Children and adults alike will enjoy watching the wildlife in the park, such as black bears, mountain lions, pikas, mule deer, bats, and birds.

There are plenty of overlooks during the scenic drive through the park, so you don’t have to leave the comfort of your car. Three different scenic drives to consider are:

  • Generals Highway from the Sequoia Park Entrance to Lodgepole (an hour one-way)
  • Generals Highway from Lodgepole to Grant Grove (45 minutes to an hour)
  • Grant Grove to the Kings Canyon and Cedar Grove (45 minutes to an hour)

You can also experience a self-driving audio tour, a private guided hiking tour, or a full day private tour to Sequoia and Kings Canyon.

See Related: California Travel Guide: Printable Guide to Travel

11. Golden Trout Wilderness

Golden Trout Wilderness Scenery
image by CaliforniaDFW is licensed under CC BY 2.0.

Address: Lone Pine, CA 93545, United States

Located just 25 miles from Lone Pine, California, Golden Trout Wilderness is an area of over 300,000 acres at the southern end of the Sierra Nevada. The area is located in Inyo and Sequoia National Forests. It is a federally designated wilderness area in Inyo County.

There are hundreds of miles of scenic hiking trails and rivers, with options for overnight camping. The area was named after California’s state fish, the Golden Trout. The fish is native to the Cottonwood Lakes.

The Cottonwood Lakes Trail is a popular trail located between Mount Langley and Cirque Peak. The hike begins with a sandy trail; after a mile, you will see Cottonwood Creek. Different trails shoot off from the loop, so you can head to New Army Pass, South Fork Lake, or Muir Lake.

While you can make a day trip to the area without a permit, any overnight visit requires a permit. Access the overnight permit application for Golden Trout Wilderness using the application form.

See Related: Tropical Vacation Ideas in the World

12. Eastern Sierra Interagency Visitor Center

Eastern Sierra Interagency Visitor Center Skyline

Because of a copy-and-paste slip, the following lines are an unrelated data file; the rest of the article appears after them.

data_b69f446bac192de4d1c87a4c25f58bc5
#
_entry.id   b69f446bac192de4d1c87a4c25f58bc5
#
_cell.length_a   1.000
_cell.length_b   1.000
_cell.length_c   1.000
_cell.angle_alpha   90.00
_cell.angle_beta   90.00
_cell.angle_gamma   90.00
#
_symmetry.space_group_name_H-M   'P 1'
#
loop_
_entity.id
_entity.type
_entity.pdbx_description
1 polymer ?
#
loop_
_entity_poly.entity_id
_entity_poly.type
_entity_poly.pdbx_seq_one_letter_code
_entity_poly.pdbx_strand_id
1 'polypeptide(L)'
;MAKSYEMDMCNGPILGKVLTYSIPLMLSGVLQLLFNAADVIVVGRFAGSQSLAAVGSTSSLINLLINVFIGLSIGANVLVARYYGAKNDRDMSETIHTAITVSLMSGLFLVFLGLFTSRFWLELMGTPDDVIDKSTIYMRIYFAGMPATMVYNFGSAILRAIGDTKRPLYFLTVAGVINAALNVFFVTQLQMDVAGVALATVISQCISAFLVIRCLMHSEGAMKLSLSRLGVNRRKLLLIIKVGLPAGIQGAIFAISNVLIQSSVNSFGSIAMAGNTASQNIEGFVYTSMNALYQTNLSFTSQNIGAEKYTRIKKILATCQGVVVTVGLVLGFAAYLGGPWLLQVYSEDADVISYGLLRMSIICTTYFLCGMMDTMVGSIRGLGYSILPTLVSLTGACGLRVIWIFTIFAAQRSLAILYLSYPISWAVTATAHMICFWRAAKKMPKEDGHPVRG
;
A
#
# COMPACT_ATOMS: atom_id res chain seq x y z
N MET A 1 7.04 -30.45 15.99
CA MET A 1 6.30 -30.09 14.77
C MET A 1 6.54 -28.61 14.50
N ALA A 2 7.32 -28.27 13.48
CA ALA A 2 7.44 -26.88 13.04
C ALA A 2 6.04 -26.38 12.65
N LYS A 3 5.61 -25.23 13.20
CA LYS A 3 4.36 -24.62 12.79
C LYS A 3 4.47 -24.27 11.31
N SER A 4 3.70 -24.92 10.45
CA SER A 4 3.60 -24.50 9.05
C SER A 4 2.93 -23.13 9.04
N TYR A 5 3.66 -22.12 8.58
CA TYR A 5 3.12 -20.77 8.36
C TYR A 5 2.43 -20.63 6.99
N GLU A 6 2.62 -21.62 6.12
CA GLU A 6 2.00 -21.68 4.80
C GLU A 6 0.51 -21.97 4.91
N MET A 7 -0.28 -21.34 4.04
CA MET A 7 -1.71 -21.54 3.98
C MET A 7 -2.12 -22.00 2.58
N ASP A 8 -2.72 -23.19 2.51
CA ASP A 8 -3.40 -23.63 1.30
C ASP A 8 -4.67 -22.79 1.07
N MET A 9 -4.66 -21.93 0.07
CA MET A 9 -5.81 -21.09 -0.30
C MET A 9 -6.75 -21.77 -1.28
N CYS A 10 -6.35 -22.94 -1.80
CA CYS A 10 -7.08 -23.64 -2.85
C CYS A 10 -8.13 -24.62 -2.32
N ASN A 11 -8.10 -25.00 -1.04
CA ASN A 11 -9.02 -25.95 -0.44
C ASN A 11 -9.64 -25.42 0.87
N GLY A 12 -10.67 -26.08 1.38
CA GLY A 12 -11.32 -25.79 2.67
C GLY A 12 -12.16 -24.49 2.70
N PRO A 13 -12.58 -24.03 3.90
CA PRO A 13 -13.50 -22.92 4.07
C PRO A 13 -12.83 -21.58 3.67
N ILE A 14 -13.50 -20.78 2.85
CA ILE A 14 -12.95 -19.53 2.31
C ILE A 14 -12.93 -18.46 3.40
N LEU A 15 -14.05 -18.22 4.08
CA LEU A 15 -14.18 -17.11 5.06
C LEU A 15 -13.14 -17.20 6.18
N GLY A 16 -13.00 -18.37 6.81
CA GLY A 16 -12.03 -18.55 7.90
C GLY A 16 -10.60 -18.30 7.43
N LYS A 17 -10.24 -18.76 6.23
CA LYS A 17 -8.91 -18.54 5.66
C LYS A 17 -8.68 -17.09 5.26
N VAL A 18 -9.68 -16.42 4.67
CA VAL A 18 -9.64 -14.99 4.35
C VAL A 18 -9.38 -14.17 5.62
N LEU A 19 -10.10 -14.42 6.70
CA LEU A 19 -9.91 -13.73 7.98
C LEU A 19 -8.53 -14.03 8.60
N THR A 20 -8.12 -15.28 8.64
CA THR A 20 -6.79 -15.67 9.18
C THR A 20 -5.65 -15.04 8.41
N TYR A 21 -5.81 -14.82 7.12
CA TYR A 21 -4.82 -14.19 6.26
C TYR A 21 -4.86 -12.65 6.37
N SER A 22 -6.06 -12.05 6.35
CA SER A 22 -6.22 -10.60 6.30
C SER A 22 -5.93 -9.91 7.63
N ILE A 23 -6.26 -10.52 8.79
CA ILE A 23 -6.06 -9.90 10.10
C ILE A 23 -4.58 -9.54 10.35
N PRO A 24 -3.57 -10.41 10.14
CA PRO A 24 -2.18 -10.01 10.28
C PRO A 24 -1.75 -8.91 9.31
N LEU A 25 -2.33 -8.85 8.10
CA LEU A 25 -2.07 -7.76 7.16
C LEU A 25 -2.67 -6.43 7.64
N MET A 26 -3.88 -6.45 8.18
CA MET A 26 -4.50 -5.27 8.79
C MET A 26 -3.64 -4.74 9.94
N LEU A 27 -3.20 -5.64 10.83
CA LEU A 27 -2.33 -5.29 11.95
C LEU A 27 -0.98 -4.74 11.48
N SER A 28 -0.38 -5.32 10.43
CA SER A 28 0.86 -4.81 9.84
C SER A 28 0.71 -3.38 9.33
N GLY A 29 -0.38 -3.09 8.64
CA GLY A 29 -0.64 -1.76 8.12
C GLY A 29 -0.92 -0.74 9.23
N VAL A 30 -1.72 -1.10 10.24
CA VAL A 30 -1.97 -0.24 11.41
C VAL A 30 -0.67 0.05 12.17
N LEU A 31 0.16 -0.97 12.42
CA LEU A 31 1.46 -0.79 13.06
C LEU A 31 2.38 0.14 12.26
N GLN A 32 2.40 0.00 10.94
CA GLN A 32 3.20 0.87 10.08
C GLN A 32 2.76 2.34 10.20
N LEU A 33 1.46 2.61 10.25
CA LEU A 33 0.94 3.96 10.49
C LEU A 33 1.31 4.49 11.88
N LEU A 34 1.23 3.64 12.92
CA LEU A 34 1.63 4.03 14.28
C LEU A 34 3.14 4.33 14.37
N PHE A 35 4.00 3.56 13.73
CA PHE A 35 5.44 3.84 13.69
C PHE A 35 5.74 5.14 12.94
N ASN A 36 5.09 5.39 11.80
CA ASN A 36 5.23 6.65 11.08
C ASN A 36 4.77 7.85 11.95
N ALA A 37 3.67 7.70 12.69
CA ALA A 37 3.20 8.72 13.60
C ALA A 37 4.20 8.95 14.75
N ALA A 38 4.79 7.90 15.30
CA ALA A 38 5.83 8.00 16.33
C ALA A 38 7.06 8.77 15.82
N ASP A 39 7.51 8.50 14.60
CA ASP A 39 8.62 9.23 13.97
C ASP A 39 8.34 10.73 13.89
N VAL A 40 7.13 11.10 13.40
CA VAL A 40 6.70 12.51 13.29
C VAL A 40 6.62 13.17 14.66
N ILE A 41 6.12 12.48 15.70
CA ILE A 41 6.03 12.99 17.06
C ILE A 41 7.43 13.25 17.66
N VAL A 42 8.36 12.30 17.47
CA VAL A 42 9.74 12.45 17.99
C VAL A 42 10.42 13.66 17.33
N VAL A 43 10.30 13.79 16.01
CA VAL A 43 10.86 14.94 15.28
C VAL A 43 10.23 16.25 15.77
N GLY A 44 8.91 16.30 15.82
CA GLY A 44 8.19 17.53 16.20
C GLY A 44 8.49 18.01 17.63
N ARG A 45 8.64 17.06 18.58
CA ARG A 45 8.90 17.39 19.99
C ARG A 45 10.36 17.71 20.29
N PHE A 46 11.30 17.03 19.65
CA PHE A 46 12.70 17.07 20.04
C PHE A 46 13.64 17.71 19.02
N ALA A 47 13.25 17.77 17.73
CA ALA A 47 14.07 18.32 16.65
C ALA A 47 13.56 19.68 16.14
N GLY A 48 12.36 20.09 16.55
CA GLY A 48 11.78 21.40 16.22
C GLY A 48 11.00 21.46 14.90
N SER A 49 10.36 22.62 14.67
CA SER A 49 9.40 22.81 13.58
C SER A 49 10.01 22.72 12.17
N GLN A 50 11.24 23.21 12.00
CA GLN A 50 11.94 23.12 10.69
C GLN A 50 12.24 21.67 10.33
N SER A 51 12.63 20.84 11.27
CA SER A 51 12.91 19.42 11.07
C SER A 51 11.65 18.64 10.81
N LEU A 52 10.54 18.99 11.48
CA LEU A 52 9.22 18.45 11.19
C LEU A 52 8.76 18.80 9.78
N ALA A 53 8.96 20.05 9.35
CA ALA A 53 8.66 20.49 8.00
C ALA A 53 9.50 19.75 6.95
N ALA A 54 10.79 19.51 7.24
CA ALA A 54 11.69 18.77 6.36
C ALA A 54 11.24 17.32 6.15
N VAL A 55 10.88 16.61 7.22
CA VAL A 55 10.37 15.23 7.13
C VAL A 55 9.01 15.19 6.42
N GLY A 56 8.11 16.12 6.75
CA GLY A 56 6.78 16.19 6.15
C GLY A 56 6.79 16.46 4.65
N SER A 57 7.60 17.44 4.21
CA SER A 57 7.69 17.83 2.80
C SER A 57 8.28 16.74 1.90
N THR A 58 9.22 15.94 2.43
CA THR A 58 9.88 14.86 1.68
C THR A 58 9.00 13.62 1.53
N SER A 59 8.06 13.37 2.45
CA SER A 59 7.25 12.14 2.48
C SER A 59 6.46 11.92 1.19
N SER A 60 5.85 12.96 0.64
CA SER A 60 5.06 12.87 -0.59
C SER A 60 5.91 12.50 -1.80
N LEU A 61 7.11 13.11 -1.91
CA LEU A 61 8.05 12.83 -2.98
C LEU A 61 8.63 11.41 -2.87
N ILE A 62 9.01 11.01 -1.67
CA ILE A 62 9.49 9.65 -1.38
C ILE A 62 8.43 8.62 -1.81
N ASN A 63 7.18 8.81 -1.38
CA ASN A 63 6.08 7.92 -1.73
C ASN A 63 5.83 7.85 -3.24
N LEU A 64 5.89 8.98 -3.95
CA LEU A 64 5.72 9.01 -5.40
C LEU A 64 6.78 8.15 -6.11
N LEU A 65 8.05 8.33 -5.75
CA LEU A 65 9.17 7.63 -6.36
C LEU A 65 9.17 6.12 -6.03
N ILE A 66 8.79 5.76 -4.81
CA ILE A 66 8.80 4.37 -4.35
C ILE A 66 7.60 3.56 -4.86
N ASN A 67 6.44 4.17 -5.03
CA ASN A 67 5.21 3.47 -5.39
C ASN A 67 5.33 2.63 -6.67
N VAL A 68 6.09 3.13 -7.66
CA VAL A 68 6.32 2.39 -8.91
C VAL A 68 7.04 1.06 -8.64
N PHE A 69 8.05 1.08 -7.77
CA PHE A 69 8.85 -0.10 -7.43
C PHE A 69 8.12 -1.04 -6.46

Management / TripAdvisor

Address: US-395 & CA-136, Lone Pine, CA 93545, United States

If you’re looking for fun things to do in Lone Pine, California, a visit to the Eastern Sierra Interagency Visitor Center is necessary. The Sierra Interagency Visitor Center is located at the junction of Highway 395 and State Route 136 in Lone Pine.

You can obtain the necessary permits to hike Mt. Whitney and other trails at the visitor center. It also provides maps, access details, and fire regulations for different trails in Inyo County.

You can also get up-to-date information on Lone Pine, Alabama Hills, and Death Valley National Park. If you want to see Mt. Whitney but don’t plan on climbing it, you can see it at the Eastern Sierra Visitor Center.

While Mt. Whitney has the highest elevation in the area, you can also see the lowest place in North America, Badwater Basin in Death Valley.

The Sierra Interagency Visitor Center is staffed by various agencies (hence the name) to provide visitor information regarding campgrounds, wilderness, and highway and weather conditions in the Eastern Sierra.

Places to Stay in Lone Pine

If you’re looking for hotels and accommodation options, here are some top picks in the region.

1. Dow Villa Motel Top Recommendation

The Dow Villa Motel offers a relaxed and friendly atmosphere in Lone Pine. Guests are welcome to take advantage of the on-site hot tub, outdoor pool and general store. All rooms come with a microwave, fridge and coffee maker. Free Wi-Fi access is available throughout the property.

2. Historic Dow Hotel

Historic Dow Hotel is a charming and quiet 2-star property situated in the much sought after town of Lone Pine, California. The hotel offers comfortable accommodation, friendly staff, and affordable rates – all just one block from the heart of Lone Pine's Main Street.

3. Quality Inn Lone Pine near Mount Whitney

The Quality Inn Lone Pine is just 15 minutes from attractions like the Lake of the Woods, and about 10 miles from the Eastern Sierra's most popular hiking trails. Guests will also find the town of Bishop with its art galleries, antique stores and live music venues less than 7 miles away.

How to Get Around

Mount Whitney in Lone Pine

While there are many ways to get to Lone Pine, California, you may wonder what transportation is like within the city. To explore Lone Pine, you will likely need a car.

Unfortunately, no bus or public transportation exists in Lone Pine or the surrounding towns. Nor are there private taxis or services like Lyft or Uber.

A standard sedan or SUV should be perfectly suitable if you don’t plan offroading or driving on dirt roads. However, if you plan on driving the mountain or dirt roads or going to Death Valley or Alabama Hills, you will need a 4-wheel drive SUV.